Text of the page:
Murph: The Protector: Navy SEAL Doc Is a One-Note Hagiography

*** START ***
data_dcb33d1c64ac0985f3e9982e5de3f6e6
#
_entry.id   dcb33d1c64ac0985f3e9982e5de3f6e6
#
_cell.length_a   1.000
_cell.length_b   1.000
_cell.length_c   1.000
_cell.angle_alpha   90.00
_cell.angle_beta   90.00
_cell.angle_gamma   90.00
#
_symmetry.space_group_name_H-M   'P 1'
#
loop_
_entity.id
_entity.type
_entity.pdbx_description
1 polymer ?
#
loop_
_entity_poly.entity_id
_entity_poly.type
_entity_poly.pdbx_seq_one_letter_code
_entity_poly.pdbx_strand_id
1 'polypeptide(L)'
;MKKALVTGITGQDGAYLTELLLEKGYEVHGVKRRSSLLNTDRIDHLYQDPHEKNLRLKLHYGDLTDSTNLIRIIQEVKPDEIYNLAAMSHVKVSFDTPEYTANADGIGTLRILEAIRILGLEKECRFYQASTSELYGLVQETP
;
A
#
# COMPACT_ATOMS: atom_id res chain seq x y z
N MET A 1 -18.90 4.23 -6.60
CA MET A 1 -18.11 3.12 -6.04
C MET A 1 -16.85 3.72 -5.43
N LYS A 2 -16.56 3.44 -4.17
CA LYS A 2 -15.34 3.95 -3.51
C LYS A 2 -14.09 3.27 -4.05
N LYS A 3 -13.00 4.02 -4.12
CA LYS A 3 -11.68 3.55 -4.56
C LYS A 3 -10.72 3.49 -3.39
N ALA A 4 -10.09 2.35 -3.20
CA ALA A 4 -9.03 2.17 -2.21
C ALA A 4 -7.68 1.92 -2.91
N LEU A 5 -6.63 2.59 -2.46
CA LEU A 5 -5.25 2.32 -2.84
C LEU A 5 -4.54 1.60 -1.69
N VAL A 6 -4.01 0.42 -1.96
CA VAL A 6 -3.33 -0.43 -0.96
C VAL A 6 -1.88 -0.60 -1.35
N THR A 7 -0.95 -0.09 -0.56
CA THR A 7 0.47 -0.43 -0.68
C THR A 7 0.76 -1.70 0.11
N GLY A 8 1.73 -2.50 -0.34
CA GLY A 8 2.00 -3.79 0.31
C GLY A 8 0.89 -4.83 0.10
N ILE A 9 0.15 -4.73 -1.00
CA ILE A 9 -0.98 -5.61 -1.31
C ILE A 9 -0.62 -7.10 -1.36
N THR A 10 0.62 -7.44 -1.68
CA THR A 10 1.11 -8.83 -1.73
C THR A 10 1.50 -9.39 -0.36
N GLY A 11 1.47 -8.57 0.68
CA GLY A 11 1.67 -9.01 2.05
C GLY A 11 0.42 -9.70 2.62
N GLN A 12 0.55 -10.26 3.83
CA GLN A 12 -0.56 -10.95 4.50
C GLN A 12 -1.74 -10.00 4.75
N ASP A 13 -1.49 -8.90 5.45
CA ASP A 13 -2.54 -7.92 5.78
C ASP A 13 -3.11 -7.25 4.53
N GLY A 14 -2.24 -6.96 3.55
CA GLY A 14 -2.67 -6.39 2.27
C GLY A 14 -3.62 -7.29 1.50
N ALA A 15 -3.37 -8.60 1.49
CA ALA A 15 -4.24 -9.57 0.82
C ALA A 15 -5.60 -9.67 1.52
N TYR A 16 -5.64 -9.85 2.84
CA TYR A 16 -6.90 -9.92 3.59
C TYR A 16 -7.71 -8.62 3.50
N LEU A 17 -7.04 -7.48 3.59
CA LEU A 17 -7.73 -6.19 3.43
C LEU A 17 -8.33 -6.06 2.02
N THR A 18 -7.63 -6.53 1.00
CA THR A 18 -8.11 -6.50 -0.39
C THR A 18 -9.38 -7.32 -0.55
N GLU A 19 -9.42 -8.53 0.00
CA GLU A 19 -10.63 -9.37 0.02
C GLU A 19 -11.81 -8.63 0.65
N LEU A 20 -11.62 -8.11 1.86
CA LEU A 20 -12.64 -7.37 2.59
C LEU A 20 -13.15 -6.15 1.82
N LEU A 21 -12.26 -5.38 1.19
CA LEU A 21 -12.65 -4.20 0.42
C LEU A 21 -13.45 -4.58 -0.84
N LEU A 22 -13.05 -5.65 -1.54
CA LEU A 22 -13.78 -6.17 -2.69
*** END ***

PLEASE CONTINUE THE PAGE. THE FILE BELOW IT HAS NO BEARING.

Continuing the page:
Posthumously awarded the Congressional Medal of Honor in 2007 for his service as a Navy SEAL, Lt. Michael P. Murphy is celebrated as a man of staunch integrity and selflessness by Murph: The Protector. That depiction is presented as virtually unassailable by writer/director Scott Mactavish's documentary, which via a blandly conventional mixture of interviews, photos, and archival footage recounts how Murphy was a well-educated team player who always had his friends' backs, from standing up to schoolyard bullies on behalf of weaker kids to risking his life to make a battlefield phone call to save his wounded comrades. The film lionizes unabashedly, with Murphy's mother, father, cousins, friends, and fellow soldiers all telling anecdotes about how the SEAL was defined by his dedication to helping others. Such an uncomplicated portrait may be faithful to Murphy, who in all accounts comes across as a paragon of loyalty and heroism deserving of the many accolades he received after death. Yet, no matter its veracity, that veneration is the only point conveyed throughout, and in cinematic terms, it renders Murph: The Protector a one-note hagiography, no matter how convincing and affecting its portrait of unimpeachable courage.


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